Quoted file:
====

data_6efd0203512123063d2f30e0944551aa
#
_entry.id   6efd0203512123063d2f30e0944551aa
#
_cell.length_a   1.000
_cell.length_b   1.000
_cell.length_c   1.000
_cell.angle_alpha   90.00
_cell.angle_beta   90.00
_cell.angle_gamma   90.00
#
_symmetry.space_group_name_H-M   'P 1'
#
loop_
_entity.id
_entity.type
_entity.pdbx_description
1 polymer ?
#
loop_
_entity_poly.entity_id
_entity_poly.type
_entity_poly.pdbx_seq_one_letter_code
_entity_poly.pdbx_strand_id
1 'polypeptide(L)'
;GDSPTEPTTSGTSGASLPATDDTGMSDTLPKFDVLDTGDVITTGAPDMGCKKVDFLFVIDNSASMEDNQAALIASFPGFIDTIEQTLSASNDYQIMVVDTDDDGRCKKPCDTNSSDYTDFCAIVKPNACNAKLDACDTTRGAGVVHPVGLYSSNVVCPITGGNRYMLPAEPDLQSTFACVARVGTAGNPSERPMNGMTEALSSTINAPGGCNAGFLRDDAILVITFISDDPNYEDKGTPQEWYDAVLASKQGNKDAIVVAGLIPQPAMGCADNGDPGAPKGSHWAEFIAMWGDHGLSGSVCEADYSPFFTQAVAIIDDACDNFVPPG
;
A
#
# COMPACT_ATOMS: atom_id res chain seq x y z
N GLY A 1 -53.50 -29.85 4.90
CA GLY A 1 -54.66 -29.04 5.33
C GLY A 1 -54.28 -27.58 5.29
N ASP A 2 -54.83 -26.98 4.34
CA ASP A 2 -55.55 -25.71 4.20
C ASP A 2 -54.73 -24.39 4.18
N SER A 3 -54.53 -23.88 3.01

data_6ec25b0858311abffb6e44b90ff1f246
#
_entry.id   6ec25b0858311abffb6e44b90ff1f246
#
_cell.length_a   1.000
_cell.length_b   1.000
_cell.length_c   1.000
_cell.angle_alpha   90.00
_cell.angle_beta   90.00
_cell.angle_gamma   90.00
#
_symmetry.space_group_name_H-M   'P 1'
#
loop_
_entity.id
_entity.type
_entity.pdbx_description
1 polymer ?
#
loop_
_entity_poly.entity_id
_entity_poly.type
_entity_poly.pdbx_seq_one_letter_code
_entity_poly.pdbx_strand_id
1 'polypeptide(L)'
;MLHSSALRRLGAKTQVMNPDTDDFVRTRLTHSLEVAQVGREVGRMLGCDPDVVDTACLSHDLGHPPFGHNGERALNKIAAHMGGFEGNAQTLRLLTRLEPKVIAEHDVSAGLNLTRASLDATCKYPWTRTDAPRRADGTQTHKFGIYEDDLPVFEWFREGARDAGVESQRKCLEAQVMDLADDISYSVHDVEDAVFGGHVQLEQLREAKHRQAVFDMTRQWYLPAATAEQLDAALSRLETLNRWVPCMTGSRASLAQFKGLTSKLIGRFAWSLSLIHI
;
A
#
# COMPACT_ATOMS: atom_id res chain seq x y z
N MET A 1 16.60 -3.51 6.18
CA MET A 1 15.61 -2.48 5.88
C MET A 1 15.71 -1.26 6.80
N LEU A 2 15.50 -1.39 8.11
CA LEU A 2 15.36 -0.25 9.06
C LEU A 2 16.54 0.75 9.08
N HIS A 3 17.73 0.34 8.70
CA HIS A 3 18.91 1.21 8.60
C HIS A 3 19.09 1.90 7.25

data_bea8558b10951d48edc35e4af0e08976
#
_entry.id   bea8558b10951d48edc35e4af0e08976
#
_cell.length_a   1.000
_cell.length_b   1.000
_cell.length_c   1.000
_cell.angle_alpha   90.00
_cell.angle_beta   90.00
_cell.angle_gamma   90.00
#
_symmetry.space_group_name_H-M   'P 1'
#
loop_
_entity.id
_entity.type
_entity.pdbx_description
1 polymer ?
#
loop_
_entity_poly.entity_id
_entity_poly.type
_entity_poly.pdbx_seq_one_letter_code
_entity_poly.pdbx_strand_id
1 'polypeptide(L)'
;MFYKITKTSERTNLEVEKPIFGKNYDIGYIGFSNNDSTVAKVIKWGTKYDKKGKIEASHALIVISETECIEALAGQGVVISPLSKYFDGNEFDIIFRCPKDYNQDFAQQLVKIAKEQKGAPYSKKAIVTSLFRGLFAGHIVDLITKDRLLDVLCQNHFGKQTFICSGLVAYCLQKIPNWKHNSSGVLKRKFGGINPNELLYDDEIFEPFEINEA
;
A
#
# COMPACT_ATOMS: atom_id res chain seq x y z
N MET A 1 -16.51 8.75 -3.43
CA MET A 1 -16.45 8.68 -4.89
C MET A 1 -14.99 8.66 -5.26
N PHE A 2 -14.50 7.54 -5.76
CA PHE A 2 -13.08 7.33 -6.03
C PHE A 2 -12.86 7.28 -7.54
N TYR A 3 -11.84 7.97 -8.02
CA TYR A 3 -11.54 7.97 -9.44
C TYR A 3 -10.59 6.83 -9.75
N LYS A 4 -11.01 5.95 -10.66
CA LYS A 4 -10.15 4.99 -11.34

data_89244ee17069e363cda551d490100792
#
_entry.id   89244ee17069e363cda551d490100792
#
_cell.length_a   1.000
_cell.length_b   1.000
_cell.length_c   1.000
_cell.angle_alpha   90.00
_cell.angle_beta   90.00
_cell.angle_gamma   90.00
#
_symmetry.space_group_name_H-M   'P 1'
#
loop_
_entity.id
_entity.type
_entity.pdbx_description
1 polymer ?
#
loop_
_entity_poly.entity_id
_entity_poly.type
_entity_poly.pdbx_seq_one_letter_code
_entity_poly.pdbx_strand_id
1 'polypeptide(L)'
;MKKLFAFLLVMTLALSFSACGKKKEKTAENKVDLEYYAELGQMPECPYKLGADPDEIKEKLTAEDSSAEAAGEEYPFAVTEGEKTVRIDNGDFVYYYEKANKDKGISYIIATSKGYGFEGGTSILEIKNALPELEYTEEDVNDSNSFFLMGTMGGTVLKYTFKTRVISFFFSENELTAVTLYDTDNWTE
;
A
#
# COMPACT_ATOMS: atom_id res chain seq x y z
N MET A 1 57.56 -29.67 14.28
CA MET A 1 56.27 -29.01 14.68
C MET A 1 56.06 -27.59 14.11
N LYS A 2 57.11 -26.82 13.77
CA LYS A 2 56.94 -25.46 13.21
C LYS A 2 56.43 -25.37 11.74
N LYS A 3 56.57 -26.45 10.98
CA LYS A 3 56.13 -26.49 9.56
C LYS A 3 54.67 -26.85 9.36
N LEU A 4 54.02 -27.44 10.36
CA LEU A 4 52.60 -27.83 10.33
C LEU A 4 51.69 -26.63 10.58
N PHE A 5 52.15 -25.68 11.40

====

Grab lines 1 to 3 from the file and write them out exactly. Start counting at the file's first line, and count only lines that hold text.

data_6efd0203512123063d2f30e0944551aa
#
_entry.id   6efd0203512123063d2f30e0944551aa